Brew of the Day ~ Apple and Cinnamon.
What does it take to be a one in a million mum? I ask this because a chat show in the UK is looking for one.
Isn’t such a quest demeaning? We’re all unique. How do we judge what makes someone a fab mum anyway? Is it by what we do or by who we are?
Surely any mum who nurtures her child is worth celebrating. It’s easy, far too easy, when you have strong views on parenting styles to simply dismiss other mums. But you know, ultimately, it all comes down to love. It’s a rare mum who doesn’t love her kids. Granted there are many who do, yet don’t show it to their kids, probably when until it’s too late to make a real difference. And then of course, there are the mums, like the one I saw yesterday, who drive their car with kids in the back, all windows SHUT and puffing on their fag. Where’s the love in fumigating your kids?
I know as I write that, I’m being judgmental. It’s just that such demonstrations of ‘consciousness’ (NOT) always stop me in my tracks. Good mothering is about thinking (and acting) beyond your own needs and desires. If you want to smoke and inhale all that stuff, fine! ~ but leave the kids out of the picture. I find myself (unhealthily) sitting in judgement of people like that as quickly as most of this country judged me to be an *unfit mother* for breastfeeding full-term.
During the week there was a big hoo haa about whether lesbian mums and overweight mums should be allowed IVF.
Good lord! Whatever next?
I do wonder though, if we can’t conceive naturally, then perhaps we ought to consider other options, such as adoption. That aside, who on Earth are we to judge whether someone is suitable to be a mother because of sexual orientation or body size? Because that’s what we’re asking, in essence.
We certainly wouldn’t stop an obese woman conceiving naturally, so what right do we have to suggest she can’t have IVF? I’ve been gobsmacked by the levels of discrimination in this country.
The first ‘marriage’ I officiated as a celebrant, was for a lesbian couple. One of them already had two children ~ and she’ll forever remain in my heart as an amazingly loving mum.
There are women are thin as sticks conceiving, who aren’t actually much, if any, healthier than overweight people. No-one questions their right to become a parent.
One of the most loving, beautiful, caring, sensitive, divinely wonderful mothers I know, is overweight. I would think any soul who chose to incarnate through her physical vehicle to come Earthside would be blessed beyond belief in a family of extraordinary love. To me, she’s a one in a trillion mum. She’s one of those people, that whenever she crosses my mind, a tear always comes to my eye. And it is because she is so giving, caring, loving, thoughtful. All perfect ingredients for mothering.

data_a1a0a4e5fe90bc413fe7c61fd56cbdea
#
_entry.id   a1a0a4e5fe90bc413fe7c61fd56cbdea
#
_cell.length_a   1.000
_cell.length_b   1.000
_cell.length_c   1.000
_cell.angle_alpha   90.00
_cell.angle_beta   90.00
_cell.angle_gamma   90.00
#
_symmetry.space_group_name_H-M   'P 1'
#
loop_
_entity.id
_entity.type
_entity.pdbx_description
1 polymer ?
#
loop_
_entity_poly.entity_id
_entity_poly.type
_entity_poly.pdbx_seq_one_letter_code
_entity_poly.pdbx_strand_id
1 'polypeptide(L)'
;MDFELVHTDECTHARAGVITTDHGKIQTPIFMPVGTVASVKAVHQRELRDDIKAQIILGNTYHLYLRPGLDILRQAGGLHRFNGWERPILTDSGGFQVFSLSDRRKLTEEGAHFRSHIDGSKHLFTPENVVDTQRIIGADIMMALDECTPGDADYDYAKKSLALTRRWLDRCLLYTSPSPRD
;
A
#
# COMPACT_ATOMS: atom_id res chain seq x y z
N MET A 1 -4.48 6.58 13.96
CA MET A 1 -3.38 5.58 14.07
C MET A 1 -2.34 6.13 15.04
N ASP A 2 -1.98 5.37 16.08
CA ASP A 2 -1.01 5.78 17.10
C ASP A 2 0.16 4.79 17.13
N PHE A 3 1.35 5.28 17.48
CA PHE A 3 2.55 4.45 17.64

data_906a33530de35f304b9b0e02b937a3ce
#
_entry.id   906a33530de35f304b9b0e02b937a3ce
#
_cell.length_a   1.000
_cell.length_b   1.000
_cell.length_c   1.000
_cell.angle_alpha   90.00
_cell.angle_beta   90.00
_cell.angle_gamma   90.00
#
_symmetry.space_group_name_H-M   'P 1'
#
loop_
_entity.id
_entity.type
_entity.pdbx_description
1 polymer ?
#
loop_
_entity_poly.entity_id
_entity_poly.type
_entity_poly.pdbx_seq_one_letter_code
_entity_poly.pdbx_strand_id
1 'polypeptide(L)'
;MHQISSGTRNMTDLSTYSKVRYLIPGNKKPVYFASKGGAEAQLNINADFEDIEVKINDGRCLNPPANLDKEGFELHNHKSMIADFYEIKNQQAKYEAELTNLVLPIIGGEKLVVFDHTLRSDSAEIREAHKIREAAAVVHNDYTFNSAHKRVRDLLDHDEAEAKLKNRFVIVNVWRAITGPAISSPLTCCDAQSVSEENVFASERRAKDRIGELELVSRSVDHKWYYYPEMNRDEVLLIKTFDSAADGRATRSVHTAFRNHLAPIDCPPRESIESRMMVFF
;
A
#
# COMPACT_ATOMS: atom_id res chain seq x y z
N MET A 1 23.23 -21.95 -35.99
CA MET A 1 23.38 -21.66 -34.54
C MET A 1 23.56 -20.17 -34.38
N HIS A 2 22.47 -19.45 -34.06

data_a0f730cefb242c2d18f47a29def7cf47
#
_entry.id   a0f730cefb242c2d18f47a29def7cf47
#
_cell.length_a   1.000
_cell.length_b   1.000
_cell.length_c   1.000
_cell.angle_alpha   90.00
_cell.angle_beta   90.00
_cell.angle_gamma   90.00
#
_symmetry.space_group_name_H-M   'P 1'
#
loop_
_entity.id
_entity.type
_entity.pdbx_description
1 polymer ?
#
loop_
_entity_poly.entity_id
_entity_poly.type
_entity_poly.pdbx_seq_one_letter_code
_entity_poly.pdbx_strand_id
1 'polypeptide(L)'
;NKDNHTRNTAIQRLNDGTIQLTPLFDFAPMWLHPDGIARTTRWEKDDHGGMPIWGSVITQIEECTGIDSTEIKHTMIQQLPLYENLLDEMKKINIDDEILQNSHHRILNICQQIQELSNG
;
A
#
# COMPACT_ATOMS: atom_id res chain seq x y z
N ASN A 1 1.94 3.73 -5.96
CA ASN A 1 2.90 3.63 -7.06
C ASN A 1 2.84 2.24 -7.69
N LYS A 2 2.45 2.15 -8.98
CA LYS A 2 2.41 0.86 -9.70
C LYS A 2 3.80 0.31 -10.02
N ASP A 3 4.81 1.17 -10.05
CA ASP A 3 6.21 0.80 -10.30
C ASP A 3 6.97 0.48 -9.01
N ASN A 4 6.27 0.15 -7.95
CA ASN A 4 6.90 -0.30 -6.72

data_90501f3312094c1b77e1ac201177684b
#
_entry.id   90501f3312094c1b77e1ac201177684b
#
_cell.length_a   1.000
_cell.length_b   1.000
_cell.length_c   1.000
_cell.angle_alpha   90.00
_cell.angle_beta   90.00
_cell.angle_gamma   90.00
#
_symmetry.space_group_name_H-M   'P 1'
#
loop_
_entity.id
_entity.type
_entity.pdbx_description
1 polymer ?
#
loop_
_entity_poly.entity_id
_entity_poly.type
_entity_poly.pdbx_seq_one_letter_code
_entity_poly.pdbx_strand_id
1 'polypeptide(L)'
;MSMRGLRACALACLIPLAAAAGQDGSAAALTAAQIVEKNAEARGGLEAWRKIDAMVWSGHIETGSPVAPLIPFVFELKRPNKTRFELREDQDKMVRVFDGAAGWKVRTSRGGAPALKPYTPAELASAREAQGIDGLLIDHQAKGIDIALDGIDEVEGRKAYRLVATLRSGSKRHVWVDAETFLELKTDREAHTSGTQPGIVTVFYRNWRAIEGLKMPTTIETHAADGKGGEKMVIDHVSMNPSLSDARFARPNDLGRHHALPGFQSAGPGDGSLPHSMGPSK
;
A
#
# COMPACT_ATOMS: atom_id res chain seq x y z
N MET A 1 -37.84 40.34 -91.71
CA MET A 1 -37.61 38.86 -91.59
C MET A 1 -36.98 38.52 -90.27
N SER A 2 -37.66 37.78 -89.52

But we don’t measure stuff like that do we? We measure things like looks, career, body shape, husband’s career …how shallow our society has become?
There have been times in my parenting journey where I’ve wondered if my daughters would have been better off with another mum! Clearly, that was on bad days only. And then there are other times where I silently thank Her Upstairs that she brought these precious creatures my way. I feel so blessed and grateful that they didn’t journey their lifetime with another family. I’d have missed so much.
I think to my own mum ~ as unique as they get. And I cannot begin to imagine how different I’d have been as a person had I not had her influence in my childhood. And yet my 7 siblings walk such a different path through life, seemingly uninfluenced by her at all. I realise that conception is no accident. It’s not random chance that we end up where we do.
Recently I was at an event where I knew quite a lot of people. Chatting with a friend, I pointed to two of the children we know and I said, “Aren’t they just the greatest kids?”
She agreed wholeheartedly and then added, “but what do you expect? Their mum is a fantastic mum.” My friend started beating herself up as she compared how patient and kind this mutual friend is.
I stopped her short. “It’s easy to be fantastic, enthusiastic and patient when you don’t see your kids for 30 – 40 hours a week! I’d even look like mum of the year if I wasn’t with my kids 24/7.”
We don’t do anyone justice by comparing our parenting. Each of us is different. Some of us have more challenging kids. Some women have crap partners which make it like parenting another kid, and then some. Some families have huge financial burdens which make every day a challenge, as they wonder how to put the next meal on the table. Some women sleep with a stranger every night. Some women have kids with permanent health problems. Some women live with unfulfilled dreams. Others live every day as a compromise, just in order to exist. Some parents have extended family around who bring huge blessings to everyday life.
Who are we benefiting by comparing our own unique situation to someone else’s?
It’s so, so easy to compare and then belittle ourselves.